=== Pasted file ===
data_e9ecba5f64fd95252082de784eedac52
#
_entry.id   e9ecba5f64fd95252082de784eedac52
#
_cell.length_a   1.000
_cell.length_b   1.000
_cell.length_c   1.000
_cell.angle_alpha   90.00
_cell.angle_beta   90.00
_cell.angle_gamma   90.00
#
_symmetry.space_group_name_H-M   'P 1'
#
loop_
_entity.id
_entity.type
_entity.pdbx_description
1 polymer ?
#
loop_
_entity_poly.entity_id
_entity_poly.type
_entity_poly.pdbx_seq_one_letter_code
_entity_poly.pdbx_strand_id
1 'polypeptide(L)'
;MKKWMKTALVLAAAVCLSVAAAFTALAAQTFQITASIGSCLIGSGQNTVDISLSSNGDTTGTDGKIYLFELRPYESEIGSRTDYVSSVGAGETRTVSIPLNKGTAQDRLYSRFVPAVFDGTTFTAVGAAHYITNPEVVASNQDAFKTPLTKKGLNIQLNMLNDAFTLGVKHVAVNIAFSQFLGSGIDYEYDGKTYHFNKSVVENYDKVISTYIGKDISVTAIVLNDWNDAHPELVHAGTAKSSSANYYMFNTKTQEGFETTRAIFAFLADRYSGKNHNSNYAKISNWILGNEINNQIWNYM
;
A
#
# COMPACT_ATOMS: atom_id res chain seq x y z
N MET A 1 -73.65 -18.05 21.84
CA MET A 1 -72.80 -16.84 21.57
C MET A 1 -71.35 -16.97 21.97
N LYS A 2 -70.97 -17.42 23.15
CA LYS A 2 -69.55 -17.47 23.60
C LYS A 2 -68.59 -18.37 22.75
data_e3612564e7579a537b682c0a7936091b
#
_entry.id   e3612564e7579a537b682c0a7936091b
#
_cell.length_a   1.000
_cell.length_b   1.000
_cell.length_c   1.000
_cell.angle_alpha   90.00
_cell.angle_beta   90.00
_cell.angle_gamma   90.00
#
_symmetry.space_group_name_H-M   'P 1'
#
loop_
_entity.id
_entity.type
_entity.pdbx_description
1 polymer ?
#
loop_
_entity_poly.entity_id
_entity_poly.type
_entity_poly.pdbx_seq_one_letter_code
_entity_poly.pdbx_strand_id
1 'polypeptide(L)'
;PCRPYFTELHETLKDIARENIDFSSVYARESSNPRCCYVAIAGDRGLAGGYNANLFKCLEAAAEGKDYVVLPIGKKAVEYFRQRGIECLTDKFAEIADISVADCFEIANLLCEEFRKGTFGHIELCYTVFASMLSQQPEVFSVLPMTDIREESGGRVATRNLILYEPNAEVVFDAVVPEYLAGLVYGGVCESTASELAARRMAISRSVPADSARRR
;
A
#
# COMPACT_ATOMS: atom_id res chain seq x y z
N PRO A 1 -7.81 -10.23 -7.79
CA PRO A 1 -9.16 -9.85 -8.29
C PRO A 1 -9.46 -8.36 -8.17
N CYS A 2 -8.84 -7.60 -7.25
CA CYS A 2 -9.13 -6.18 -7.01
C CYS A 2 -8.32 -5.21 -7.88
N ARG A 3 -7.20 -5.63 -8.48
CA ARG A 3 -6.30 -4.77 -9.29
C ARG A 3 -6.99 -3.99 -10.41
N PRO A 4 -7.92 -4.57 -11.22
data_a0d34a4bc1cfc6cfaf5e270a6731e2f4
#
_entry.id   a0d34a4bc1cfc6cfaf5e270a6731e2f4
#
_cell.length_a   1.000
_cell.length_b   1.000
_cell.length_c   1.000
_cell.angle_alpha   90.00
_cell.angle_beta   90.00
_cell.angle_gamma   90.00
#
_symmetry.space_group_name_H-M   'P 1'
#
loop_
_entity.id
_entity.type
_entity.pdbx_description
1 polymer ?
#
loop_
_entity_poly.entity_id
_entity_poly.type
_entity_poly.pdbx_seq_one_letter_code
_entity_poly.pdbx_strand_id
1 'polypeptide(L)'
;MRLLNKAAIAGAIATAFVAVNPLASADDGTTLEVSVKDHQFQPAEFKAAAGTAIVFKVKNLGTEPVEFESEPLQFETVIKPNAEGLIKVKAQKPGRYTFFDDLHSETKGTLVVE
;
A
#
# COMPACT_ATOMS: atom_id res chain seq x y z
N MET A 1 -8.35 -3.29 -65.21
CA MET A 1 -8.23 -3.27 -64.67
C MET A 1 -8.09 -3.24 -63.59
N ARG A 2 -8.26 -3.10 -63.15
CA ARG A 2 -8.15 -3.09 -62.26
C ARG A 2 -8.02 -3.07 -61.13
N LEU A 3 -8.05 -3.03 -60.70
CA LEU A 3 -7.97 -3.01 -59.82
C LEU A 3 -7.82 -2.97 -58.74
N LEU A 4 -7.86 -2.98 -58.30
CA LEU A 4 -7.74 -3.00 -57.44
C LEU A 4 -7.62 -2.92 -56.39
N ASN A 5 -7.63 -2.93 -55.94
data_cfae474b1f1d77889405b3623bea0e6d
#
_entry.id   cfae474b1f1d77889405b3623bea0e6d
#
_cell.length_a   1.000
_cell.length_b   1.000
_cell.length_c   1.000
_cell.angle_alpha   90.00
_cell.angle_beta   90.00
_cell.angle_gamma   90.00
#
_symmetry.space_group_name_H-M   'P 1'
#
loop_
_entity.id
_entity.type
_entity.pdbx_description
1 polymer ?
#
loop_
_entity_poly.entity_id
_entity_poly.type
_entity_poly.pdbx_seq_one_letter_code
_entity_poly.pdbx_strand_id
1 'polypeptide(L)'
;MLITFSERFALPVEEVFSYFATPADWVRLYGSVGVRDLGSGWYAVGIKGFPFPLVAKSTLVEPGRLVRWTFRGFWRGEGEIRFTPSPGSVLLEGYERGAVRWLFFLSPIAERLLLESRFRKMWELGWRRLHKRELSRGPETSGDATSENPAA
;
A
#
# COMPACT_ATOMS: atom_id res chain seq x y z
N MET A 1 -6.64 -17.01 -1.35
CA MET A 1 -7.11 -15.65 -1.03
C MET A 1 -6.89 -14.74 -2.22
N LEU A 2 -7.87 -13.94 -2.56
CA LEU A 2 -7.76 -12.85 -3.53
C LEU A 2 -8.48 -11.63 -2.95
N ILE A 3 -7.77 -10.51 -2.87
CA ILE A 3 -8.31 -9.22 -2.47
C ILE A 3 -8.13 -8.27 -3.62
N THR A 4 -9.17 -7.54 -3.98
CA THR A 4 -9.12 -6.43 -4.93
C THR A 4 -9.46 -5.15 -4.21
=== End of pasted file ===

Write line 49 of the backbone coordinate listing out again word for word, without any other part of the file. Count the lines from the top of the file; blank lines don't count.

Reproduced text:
#